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Anything I write about this YA book will fail miserably in conveying how powerful, beautiful, lingering, moving, emotional, and overall masterfully written every one of the 432 pages are; it just might be my favorite book of the year.  I do know that this will be my new standard for Muslim OWN voice stories, as the authenticity was absolutely engulfing, I’m not Syrian and I could feel it and naturally, I also verified it.  There is no pandering to a western gaze, the story and characters pull you in and show you Syria from the ground, there is no telling, there is no lecturing, it is mesmerizing storytelling at its finest.  The book has mental health issues, war, and a sweet “halal” romance, that I think upper YA, 16 plus, can handle and appreciate.  I hope every adult will spend time with this book, it truly is incredibly well done, alhumdulillah.

SYNOPSIS:

Homs is under the protection of the Free Syrian Army, but that isn’t enough to keep pharmacy student Salama and her family safe.  Her mother is killed, her father and brother taken, and so she moves in with her best friend Layla, her pregnant sister-in-law, her only family left.  Working as a doctor in the hospital where anyone remaining is given responsibilities far above their skill level, education, and experience- every day is a struggle to survive.

Haunted by the physical manifestation of her fear, “Khawf,” who urges her to fulfill her promise to her brother of keeping Layla safe and getting them out of the country, Salama at eighteen years old has to find a way.

Before all the pieces come together to escape, a boy enters the picture, Kenan, who gives Salama hope, who distracts her from the death and destruction that has consumed their lives.  A boy unwilling to leave his beloved homeland.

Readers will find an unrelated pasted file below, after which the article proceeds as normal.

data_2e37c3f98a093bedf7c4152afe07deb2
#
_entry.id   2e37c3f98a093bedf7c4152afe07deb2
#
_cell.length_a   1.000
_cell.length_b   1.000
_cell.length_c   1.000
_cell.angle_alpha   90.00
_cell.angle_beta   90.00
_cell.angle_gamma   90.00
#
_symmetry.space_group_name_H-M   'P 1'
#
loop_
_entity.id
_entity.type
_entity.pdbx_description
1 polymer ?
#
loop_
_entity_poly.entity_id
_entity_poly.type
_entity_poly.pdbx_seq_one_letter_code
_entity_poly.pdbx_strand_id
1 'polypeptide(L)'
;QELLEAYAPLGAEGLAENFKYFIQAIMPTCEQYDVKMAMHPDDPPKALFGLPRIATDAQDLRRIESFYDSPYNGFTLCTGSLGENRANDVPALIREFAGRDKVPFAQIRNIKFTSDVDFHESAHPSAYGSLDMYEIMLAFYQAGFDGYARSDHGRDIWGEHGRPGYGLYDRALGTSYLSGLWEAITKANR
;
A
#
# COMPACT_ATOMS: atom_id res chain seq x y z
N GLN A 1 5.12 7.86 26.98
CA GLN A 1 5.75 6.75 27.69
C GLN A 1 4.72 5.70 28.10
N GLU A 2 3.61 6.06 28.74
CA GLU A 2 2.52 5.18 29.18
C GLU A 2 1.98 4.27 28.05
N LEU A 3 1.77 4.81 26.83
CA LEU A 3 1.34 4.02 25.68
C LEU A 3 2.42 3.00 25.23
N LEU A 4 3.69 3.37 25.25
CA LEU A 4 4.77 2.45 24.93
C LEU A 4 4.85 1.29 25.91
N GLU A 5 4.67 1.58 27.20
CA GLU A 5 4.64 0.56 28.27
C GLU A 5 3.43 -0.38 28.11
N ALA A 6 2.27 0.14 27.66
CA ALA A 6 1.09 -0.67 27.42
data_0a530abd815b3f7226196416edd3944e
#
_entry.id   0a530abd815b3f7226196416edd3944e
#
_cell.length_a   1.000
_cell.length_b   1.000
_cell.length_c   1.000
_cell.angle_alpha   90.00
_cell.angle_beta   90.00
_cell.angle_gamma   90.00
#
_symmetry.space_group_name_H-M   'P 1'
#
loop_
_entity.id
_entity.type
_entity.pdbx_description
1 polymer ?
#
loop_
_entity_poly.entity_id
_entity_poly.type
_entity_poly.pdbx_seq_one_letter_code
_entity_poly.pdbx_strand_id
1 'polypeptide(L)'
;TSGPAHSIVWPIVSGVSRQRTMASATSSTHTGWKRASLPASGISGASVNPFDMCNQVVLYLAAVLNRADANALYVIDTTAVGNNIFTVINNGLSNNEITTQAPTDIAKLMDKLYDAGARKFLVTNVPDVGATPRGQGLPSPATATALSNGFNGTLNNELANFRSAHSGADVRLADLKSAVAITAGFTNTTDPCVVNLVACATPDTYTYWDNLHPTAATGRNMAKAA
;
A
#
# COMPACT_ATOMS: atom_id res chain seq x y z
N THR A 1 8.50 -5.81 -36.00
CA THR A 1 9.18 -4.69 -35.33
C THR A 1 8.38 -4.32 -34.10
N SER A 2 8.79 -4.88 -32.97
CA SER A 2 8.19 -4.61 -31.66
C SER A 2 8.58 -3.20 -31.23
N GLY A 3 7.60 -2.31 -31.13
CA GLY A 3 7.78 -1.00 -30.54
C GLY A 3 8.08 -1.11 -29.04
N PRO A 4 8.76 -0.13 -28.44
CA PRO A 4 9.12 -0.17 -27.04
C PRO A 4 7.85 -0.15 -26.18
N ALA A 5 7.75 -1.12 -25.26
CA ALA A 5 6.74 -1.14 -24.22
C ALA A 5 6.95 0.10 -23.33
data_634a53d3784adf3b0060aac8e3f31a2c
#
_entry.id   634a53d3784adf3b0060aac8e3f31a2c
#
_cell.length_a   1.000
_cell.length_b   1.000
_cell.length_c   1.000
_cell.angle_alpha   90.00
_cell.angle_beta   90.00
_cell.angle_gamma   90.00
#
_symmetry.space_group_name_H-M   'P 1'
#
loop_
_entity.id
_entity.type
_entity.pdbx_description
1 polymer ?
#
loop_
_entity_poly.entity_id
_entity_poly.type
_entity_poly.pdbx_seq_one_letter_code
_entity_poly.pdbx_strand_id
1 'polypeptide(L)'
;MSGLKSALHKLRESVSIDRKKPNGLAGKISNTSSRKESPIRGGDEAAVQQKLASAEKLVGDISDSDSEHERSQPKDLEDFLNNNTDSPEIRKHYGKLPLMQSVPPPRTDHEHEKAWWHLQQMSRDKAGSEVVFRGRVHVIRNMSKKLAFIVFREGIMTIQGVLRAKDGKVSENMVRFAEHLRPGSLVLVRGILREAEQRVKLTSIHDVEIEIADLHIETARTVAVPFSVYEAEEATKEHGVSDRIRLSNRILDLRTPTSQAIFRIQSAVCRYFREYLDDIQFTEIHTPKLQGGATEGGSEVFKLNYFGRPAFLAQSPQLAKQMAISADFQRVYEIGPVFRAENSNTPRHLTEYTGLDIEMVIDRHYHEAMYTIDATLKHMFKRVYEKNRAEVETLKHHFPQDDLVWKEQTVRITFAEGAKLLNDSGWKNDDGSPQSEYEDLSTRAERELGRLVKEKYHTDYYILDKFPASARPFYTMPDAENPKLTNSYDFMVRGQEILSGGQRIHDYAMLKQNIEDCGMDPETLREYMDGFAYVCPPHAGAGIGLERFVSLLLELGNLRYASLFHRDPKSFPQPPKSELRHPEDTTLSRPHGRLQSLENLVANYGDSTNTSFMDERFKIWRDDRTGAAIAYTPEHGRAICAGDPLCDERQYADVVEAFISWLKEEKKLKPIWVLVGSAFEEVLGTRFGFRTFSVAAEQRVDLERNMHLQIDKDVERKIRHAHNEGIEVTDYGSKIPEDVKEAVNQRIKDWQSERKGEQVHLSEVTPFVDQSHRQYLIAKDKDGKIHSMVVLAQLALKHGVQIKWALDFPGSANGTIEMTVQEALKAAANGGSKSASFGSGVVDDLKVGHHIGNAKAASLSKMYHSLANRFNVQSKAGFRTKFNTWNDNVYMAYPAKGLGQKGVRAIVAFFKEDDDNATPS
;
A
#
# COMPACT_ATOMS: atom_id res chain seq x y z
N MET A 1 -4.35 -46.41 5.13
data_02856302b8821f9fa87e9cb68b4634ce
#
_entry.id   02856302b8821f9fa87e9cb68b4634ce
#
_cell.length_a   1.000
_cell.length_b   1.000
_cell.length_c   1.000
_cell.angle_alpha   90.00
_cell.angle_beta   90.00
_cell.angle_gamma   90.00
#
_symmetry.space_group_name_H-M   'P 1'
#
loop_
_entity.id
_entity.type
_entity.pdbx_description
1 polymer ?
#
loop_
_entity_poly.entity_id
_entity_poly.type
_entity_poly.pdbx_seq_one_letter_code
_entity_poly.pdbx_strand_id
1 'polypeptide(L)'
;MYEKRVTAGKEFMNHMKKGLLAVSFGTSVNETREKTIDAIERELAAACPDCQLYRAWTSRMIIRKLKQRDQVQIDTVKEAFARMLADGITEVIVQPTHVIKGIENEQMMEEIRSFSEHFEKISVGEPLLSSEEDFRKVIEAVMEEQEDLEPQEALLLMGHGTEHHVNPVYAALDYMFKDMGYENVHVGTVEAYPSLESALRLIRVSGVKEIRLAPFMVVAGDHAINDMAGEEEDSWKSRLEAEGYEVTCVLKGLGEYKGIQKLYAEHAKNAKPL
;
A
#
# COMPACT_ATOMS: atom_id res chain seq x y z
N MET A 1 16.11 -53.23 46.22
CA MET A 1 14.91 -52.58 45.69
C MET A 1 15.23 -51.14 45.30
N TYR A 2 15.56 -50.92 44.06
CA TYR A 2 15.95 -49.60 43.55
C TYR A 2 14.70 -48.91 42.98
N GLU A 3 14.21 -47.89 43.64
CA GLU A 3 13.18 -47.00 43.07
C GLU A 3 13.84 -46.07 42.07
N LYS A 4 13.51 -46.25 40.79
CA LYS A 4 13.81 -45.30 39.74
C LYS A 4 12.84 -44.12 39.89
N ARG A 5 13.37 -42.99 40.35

WHY I LIKE IT:

I’m a crier, but this book brought out ugly angry tears, shocked tears, heartbroken tears, sentimental tears, you get the point, this book held me in its grasps and never let go. I.COULDN’T. PUT. IT. DOWN. If this is the author’s debut novel I can’t even fathom what is yet to come.

I love that the characters are Muslim, and that they pray together, that they plead with Allah (swt) and meet at the mosque.  It is who they are, it is not up for debate or in need of explanation, it is what it is and it is not anything to discuss.  The parts where a character pleads with Allah for death over being taken, absolutely wrecked me.  Just as efforts to keep everything halal between Salama and Kenan made me beam.  (If I’m completely honesty, I did on occasion get frustrated, I mean come on they are being shot at, bombed, nearly sexually assaulted, scoop her up in your arms and console, her, I know haram, but it is fiction and I was invested, and there is a war.  Thankfully, I am not an author and she kept it all clean and her characters much stronger and mindful of the shortness of this world.)

I love that there are political voices, but that it isn’t a political book trying to give back story to the conflict.  In so many ways the news has failed to keep a light shining on Syria and books such as this, remind those of us outside Syria without strong connections to the land, that the conflict is still raging.  If this was a journalistic article it would be a human interest piece, it is character driven.  Readers see themselves in the characters that live lives that most of us of privilege could never imagine, yet here we are spellbound by the characters, their choices, their dreams, and their safety.  This book shows the power of fiction in opening our eyes to the horrors that are happening in our time, by giving us a face and a character to care so deeply about, that we are spurred to action and determined to not remain apathetic.

FLAGS:

Death, torture, physical abuse, sexual assault, fear, loss, coercion, war, murder, torture, child abuse, crimes against humanity, starvation, mental health, PTSD.

TOOLS FOR LEADING THE DISCUSSION:

I would love to use this book in a high school book club.  The story and themes of the book would open themselves up to discussion so effortlessly and the beauty of the writing would be a gift to share with students.